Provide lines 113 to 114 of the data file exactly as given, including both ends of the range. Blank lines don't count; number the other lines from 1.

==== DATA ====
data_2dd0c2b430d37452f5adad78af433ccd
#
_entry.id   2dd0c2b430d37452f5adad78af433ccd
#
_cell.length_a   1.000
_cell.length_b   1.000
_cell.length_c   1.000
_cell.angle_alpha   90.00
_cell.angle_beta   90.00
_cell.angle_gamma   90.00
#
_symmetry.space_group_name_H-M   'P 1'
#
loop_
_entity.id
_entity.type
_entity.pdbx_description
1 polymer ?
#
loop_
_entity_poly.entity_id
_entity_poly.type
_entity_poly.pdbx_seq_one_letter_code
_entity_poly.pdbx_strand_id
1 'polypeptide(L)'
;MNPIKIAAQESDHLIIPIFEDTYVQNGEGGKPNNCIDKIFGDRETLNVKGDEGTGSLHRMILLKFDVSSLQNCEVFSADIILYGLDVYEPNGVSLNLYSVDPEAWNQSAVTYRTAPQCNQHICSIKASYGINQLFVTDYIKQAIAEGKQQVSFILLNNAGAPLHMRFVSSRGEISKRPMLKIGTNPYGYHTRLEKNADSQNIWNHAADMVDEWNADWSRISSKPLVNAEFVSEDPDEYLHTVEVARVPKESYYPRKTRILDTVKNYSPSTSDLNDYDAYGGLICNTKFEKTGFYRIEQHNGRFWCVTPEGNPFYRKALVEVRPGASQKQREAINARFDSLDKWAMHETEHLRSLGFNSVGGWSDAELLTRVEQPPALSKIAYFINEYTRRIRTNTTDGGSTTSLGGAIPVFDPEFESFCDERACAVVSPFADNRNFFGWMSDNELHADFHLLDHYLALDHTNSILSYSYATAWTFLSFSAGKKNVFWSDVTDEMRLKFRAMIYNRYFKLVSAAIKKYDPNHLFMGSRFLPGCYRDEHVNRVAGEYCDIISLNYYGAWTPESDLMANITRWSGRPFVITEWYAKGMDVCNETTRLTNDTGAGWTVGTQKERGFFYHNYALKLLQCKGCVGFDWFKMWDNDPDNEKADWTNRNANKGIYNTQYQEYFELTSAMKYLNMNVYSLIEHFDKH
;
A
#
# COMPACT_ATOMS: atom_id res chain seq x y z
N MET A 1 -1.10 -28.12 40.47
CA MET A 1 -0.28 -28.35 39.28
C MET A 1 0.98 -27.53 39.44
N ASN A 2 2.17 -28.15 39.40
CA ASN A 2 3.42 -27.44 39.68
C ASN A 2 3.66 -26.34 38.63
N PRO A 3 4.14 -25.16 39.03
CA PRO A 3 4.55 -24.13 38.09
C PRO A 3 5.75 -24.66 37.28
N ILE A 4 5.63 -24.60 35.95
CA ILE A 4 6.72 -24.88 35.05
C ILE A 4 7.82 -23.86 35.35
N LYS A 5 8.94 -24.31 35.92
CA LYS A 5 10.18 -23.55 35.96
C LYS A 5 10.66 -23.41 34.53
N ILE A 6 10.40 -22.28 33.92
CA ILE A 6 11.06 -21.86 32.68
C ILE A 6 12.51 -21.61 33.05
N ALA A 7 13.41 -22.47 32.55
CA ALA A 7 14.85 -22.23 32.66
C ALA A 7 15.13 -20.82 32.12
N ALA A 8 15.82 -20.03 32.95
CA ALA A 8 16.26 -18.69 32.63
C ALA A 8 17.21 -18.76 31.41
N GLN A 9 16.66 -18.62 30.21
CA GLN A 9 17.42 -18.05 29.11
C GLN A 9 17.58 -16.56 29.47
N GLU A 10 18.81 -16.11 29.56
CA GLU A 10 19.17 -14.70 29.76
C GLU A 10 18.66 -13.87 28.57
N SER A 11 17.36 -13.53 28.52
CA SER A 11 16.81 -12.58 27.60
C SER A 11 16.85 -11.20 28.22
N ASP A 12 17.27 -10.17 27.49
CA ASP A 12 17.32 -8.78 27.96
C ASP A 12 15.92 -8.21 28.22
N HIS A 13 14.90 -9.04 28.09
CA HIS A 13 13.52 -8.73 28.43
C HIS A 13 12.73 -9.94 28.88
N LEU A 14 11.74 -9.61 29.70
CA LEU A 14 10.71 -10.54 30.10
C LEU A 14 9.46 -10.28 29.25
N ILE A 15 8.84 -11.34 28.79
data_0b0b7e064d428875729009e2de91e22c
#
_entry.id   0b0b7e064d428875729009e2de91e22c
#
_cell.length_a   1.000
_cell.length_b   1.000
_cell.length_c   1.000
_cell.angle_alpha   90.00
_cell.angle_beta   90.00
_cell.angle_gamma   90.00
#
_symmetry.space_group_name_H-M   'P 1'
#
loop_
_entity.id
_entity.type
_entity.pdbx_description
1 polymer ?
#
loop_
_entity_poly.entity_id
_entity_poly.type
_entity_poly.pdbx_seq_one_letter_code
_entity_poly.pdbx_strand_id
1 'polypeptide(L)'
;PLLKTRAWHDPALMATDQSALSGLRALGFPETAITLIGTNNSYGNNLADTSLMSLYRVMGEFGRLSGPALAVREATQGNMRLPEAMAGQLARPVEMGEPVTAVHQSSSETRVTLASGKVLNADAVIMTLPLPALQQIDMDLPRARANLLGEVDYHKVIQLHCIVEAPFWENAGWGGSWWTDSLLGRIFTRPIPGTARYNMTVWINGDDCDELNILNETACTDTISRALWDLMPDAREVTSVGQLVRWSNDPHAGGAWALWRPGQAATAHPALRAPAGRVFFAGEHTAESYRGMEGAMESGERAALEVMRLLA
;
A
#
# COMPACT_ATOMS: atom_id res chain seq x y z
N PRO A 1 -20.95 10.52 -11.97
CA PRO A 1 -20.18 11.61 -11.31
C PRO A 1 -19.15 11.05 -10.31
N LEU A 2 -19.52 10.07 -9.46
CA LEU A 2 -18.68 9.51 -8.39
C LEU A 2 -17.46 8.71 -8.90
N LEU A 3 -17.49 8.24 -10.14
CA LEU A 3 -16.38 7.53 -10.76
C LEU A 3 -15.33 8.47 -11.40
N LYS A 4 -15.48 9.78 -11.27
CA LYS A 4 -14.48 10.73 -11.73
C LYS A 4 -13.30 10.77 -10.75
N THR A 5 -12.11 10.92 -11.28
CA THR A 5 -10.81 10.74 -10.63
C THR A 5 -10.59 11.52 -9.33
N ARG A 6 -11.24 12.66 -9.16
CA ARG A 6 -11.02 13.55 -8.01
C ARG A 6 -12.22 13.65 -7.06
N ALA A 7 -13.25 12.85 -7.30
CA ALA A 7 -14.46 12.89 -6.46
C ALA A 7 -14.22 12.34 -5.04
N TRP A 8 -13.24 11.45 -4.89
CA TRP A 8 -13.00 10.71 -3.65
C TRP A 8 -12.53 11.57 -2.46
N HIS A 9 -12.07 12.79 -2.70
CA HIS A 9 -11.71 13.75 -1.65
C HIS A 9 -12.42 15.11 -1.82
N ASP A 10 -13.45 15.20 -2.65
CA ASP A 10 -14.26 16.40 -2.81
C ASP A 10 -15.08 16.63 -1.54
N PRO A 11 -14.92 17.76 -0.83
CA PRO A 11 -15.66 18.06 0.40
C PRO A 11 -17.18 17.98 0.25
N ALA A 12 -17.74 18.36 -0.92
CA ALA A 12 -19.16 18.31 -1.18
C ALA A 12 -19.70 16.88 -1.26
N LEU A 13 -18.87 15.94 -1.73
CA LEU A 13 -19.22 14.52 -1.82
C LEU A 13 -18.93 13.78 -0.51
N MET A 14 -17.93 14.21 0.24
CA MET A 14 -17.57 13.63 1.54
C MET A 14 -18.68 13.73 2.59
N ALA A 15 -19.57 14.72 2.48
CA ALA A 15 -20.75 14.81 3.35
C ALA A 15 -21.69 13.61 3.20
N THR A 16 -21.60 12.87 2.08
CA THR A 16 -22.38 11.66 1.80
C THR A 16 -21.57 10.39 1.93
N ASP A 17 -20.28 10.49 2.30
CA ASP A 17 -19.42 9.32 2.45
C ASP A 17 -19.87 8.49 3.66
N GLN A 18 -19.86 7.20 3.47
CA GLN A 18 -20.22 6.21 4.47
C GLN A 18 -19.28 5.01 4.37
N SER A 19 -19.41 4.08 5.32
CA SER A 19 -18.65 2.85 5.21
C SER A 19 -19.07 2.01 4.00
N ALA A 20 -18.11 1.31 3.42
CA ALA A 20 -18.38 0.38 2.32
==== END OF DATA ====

N LYS A 4 -15.48 9.78 -11.27
CA LYS A 4 -14.48 10.73 -11.73